The need to control golf course maintenance expenses in this economy is becoming more important than ever. Building a budget component-by-component, dollar-by-dollar is the goal. The best way to study costs is to develop the zero-based budget, and thereby justify each cost center. This approach is far better than the traditional approach of doing inflation adjusted budgets with percentage increases year after year. The end result is a justifiable course budget based on real costs for the actual year.
The first step for addressing the golf course budget is a written standard for quality goals and the establishment of golf course maintenance standards. These standards should be concise at describing the how, why and who so that the zero-based budget can be built.
Golf Course Standards
Standards are written guidelines for golf course maintenance minimums and goals. These standards should be carefully drafted by the golf course superintendent with major input from the green / grounds committee.
The Zero - Based Budget
Starting with all line items being zero, the budget exercise begins. Labor, based on predicted activities, should constitute the beginning of the process. The standards and cycle-times should yield an hourly total for routine maintenance. Labor dollar amounts should be relatively simple to assign to job tasks. For instance, mowing greens would not require a high wage earner to accomplish, while applying fertilizers and chemicals to green surfaces should require a more experienced, higher wage earner.
The wild card in any golf maintenance labor budget is weather and its related impact on dollars needed to provide standards that are acceptable to the membership. During the golf season, weather and its unique impact on golf course maintenance should be monitored to keep labor expenditures to a minimum. The superintendent must communicate with regular frequency to the predetermined authority on additions / deletions to the allotted funds in each budget category. Hot, humid weather can increase fungicide application rates and frequencies, or drought can increase power and water use. The superintendent with training and expertise must make decisions on course requirements; he / she must also be a good communicator when it comes to justifying budget variances.
Building a golf maintenance budget from zero must take into account the individual line item areas such as fertilizers and chemicals. These commodities are needed to safeguard turf from disease, insect damage, weeds and to control growth and enhance playability.
They usually amount to 8% - 15% of a total budget. Increases in prices have steadily made an impact on the cost to deliver fine turf. An application program with specific dates, rates and cost per square foot can easily be forecasted with the use of modern spreadsheet programs. Basically, programs to spray herbicides, fungicides, fertilizers and other chemicals can be forecasted. Pricing these products is generally performed through competitive bidding. Be aware that generic turf chemicals have become a formidable product offering in recent years, and only your superintendent will know which generic substitute will produce the desired results.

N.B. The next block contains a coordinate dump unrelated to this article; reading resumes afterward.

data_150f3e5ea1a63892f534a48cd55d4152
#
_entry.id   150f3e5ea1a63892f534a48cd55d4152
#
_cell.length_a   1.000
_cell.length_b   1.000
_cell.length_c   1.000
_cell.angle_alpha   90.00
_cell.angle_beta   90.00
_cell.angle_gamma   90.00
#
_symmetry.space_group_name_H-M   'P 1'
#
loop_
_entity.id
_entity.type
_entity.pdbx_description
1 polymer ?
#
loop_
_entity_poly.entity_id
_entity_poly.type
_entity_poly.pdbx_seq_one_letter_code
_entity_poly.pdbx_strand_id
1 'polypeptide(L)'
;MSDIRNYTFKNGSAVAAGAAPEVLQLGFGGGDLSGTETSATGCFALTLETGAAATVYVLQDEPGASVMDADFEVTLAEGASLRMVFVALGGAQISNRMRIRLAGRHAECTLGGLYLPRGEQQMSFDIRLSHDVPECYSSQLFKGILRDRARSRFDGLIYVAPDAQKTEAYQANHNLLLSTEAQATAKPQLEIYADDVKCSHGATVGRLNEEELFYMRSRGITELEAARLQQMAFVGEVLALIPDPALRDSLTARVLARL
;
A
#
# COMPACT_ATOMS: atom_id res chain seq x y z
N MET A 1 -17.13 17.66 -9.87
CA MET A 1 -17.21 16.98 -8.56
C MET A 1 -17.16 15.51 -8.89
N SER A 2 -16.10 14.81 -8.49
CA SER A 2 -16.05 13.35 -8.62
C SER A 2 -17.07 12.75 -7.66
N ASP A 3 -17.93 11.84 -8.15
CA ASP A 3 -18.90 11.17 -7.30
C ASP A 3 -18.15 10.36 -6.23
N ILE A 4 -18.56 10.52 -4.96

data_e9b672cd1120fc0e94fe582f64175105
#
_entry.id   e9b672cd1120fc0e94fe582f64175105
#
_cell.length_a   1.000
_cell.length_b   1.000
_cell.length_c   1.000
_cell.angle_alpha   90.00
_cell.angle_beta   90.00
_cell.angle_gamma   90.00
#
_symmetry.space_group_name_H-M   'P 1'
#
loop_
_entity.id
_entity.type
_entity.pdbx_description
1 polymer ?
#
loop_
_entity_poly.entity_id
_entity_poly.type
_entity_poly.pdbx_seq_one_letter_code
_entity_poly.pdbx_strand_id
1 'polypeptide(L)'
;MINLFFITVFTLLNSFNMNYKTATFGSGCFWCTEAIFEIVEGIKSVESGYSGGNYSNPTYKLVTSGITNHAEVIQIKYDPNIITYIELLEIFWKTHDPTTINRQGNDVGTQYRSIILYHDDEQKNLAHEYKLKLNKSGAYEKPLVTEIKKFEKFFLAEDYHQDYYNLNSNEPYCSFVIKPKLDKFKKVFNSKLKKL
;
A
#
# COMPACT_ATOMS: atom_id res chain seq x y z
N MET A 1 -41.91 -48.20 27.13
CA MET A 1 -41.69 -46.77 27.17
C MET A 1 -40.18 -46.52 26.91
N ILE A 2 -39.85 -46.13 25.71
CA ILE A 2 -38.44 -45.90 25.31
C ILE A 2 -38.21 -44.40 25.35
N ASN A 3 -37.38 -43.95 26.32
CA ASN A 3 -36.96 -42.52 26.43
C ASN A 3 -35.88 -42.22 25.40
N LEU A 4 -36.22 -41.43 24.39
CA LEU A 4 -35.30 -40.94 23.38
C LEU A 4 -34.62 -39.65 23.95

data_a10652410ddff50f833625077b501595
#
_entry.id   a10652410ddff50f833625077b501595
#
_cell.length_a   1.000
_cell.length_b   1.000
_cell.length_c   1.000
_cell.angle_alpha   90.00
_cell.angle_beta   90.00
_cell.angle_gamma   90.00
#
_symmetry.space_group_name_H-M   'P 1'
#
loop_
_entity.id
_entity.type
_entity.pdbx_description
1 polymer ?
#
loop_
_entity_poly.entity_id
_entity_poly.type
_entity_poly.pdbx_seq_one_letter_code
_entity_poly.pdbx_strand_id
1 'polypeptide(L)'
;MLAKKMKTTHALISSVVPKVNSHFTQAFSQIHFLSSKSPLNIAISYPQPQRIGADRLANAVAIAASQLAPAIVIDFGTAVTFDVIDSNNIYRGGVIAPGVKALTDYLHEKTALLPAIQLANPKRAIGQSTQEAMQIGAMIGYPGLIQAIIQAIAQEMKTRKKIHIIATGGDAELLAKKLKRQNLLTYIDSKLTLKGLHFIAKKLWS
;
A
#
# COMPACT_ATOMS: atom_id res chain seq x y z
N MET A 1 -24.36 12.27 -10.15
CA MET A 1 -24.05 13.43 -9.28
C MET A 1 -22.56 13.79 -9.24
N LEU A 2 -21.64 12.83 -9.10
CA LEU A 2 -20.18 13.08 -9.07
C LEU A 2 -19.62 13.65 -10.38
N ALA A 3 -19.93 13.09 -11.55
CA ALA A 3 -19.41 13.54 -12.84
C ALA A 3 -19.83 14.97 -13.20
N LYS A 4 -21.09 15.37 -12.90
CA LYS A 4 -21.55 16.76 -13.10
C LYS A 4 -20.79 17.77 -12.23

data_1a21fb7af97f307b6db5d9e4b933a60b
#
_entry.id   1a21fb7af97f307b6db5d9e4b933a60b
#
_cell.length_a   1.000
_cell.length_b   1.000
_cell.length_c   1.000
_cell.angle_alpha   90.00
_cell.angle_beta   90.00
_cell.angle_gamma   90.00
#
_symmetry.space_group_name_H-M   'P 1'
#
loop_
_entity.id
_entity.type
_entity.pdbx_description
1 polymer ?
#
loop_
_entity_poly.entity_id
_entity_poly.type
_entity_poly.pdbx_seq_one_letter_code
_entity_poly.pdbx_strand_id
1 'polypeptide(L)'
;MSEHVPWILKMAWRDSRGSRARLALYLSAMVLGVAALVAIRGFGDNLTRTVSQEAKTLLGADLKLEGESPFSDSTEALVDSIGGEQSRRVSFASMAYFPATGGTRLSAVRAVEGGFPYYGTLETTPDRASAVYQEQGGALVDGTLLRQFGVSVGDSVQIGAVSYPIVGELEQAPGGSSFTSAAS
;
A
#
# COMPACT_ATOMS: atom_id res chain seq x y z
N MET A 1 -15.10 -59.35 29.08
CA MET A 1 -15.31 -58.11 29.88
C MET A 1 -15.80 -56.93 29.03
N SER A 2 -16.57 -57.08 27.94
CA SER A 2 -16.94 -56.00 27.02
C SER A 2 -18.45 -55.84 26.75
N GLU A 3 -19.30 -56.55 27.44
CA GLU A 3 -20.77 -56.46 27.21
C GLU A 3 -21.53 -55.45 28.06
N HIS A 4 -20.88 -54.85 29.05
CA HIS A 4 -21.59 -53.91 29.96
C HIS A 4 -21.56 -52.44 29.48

Equipment maintenance and repair are also large additional expenditures included in the golf maintenance budget (usually 3% - 7%). An examination of repair records should take place to arrive at anticipated repair costs or whether equipment replacement is necessary.
Building-up each line item in the budget based on experience and quality goals is necessary for establishing a zero-based budget. This way, each cost item is understood and justified.
Advantages of Zero-Based Budgeting:
Provides efficient allocation of resources based on needs and standards.
Challenges superintendent to find cost-effective ways to improve standards and operations.
Eliminates inflated budgets.
Increases staff motivation by good involvement in goals and in monitoring actual time expenditures, thus providing greater initiative and responsibility for all persons involved.
Improves communications and coordination with management, committees and the board.
Identifies and introduces new ways to do things.
Historical Incremental Budgeting (The Old Way)
Incremental course budgeting uses a budget or actual expenditures from the previous annual period. Incremental amounts are added to the old budget to arrive at the new budget. This approach is not recommended as it fails to take into account changing economic or operational circumstances. Moreover, it encourages “spending up to the present budget” to ensure reasonable allocations are available for the next budgetary period. It leads to a “spend it or lose it” mentality; i.e. the government’s approach to spending.
Comparison of Expenses – Zero-Based vs. Incremental Budgeting